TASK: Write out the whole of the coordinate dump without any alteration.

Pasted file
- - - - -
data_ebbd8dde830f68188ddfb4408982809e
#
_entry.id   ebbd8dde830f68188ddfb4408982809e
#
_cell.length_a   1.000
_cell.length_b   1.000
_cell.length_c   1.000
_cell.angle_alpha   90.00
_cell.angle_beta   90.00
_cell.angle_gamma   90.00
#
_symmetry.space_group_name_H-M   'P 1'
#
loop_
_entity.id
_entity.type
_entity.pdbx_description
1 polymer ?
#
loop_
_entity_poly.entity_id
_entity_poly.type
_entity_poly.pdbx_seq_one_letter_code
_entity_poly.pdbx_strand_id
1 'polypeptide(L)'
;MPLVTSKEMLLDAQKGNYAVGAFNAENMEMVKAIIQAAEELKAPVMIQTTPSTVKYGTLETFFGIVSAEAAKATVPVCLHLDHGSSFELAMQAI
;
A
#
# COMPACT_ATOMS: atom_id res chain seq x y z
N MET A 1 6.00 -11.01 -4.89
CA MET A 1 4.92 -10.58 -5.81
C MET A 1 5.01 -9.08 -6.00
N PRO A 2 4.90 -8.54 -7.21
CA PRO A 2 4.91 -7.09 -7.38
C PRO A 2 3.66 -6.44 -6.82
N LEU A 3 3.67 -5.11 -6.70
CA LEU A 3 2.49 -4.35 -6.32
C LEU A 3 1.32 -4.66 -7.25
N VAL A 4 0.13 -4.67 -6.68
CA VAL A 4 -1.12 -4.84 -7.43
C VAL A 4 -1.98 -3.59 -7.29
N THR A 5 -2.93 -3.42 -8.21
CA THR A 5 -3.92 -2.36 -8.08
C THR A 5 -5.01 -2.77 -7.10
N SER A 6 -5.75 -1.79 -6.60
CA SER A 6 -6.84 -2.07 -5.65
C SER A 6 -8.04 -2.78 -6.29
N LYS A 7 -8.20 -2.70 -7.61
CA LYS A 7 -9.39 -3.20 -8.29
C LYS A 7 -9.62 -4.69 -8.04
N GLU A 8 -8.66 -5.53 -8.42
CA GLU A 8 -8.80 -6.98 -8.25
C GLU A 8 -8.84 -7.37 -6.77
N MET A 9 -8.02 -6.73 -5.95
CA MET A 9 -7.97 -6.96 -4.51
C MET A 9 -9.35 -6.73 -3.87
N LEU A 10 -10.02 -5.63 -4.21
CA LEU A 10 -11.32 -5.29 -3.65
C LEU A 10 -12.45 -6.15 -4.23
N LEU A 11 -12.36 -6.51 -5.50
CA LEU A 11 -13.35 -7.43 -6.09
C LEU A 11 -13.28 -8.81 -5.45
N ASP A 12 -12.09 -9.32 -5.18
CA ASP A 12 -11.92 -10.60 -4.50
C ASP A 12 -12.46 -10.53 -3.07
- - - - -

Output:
data_ebbd8dde830f68188ddfb4408982809e
#
_entry.id   ebbd8dde830f68188ddfb4408982809e
#
_cell.length_a   1.000
_cell.length_b   1.000
_cell.length_c   1.000
_cell.angle_alpha   90.00
_cell.angle_beta   90.00
_cell.angle_gamma   90.00
#
_symmetry.space_group_name_H-M   'P 1'
#
loop_
_entity.id
_entity.type
_entity.pdbx_description
1 polymer ?
#
loop_
_entity_poly.entity_id
_entity_poly.type
_entity_poly.pdbx_seq_one_letter_code
_entity_poly.pdbx_strand_id
1 'polypeptide(L)'
;MPLVTSKEMLLDAQKGNYAVGAFNAENMEMVKAIIQAAEELKAPVMIQTTPSTVKYGTLETFFGIVSAEAAKATVPVCLHLDHGSSFELAMQAI
;
A
#
# COMPACT_ATOMS: atom_id res chain seq x y z
N MET A 1 6.00 -11.01 -4.89
CA MET A 1 4.92 -10.58 -5.81
C MET A 1 5.01 -9.08 -6.00
N PRO A 2 4.90 -8.54 -7.21
CA PRO A 2 4.91 -7.09 -7.38
C PRO A 2 3.66 -6.44 -6.82
N LEU A 3 3.67 -5.11 -6.70
CA LEU A 3 2.49 -4.35 -6.32
C LEU A 3 1.32 -4.66 -7.25
N VAL A 4 0.13 -4.67 -6.68
CA VAL A 4 -1.12 -4.84 -7.43
C VAL A 4 -1.98 -3.59 -7.29
N THR A 5 -2.93 -3.42 -8.21
CA THR A 5 -3.92 -2.36 -8.08
C THR A 5 -5.01 -2.77 -7.10
N SER A 6 -5.75 -1.79 -6.60
CA SER A 6 -6.84 -2.07 -5.65
C SER A 6 -8.04 -2.78 -6.29
N LYS A 7 -8.20 -2.70 -7.61
CA LYS A 7 -9.39 -3.20 -8.29
C LYS A 7 -9.62 -4.69 -8.04
N GLU A 8 -8.66 -5.53 -8.42
CA GLU A 8 -8.80 -6.98 -8.25
C GLU A 8 -8.84 -7.37 -6.77
N MET A 9 -8.02 -6.73 -5.95
CA MET A 9 -7.97 -6.96 -4.51
C MET A 9 -9.35 -6.73 -3.87
N LEU A 10 -10.02 -5.63 -4.21
CA LEU A 10 -11.32 -5.29 -3.65
C LEU A 10 -12.45 -6.15 -4.23
N LEU A 11 -12.36 -6.51 -5.50
CA LEU A 11 -13.35 -7.43 -6.09
C LEU A 11 -13.28 -8.81 -5.45
N ASP A 12 -12.09 -9.32 -5.18
CA ASP A 12 -11.92 -10.60 -4.50
C ASP A 12 -12.46 -10.53 -3.07